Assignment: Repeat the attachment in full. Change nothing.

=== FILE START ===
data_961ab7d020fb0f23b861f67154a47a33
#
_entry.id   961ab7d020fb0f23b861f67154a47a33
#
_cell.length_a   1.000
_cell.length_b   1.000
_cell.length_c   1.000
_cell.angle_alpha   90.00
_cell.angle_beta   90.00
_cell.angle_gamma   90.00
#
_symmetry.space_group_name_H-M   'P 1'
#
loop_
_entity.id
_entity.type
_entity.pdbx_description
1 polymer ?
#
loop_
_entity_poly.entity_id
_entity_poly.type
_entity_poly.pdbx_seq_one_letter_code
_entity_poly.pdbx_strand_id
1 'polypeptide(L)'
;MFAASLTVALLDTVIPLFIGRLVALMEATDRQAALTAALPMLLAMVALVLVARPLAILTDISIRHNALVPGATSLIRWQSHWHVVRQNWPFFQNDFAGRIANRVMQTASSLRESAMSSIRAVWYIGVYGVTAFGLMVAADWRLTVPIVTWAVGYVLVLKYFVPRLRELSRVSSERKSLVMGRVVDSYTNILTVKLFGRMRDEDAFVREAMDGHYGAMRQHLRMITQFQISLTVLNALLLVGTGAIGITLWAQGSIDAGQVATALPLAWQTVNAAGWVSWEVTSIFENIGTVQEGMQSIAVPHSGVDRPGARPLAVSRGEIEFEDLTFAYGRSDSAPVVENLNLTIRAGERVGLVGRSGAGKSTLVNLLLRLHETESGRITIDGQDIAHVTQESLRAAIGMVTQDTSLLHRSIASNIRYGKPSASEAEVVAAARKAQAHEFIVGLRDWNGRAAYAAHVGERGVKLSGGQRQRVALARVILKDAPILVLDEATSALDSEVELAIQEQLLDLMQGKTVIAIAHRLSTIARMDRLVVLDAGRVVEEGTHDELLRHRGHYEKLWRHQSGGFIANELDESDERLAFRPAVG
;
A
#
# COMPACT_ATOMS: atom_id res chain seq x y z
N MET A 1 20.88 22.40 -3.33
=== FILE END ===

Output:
data_961ab7d020fb0f23b861f67154a47a33
#
_entry.id   961ab7d020fb0f23b861f67154a47a33
#
_cell.length_a   1.000
_cell.length_b   1.000
_cell.length_c   1.000
_cell.angle_alpha   90.00
_cell.angle_beta   90.00
_cell.angle_gamma   90.00
#
_symmetry.space_group_name_H-M   'P 1'
#
loop_
_entity.id
_entity.type
_entity.pdbx_description
1 polymer ?
#
loop_
_entity_poly.entity_id
_entity_poly.type
_entity_poly.pdbx_seq_one_letter_code
_entity_poly.pdbx_strand_id
1 'polypeptide(L)'
;MFAASLTVALLDTVIPLFIGRLVALMEATDRQAALTAALPMLLAMVALVLVARPLAILTDISIRHNALVPGATSLIRWQSHWHVVRQNWPFFQNDFAGRIANRVMQTASSLRESAMSSIRAVWYIGVYGVTAFGLMVAADWRLTVPIVTWAVGYVLVLKYFVPRLRELSRVSSERKSLVMGRVVDSYTNILTVKLFGRMRDEDAFVREAMDGHYGAMRQHLRMITQFQISLTVLNALLLVGTGAIGITLWAQGSIDAGQVATALPLAWQTVNAAGWVSWEVTSIFENIGTVQEGMQSIAVPHSGVDRPGARPLAVSRGEIEFEDLTFAYGRSDSAPVVENLNLTIRAGERVGLVGRSGAGKSTLVNLLLRLHETESGRITIDGQDIAHVTQESLRAAIGMVTQDTSLLHRSIASNIRYGKPSASEAEVVAAARKAQAHEFIVGLRDWNGRAAYAAHVGERGVKLSGGQRQRVALARVILKDAPILVLDEATSALDSEVELAIQEQLLDLMQGKTVIAIAHRLSTIARMDRLVVLDAGRVVEEGTHDELLRHRGHYEKLWRHQSGGFIANELDESDERLAFRPAVG
;
A
#
# COMPACT_ATOMS: atom_id res chain seq x y z
N MET A 1 20.88 22.40 -3.33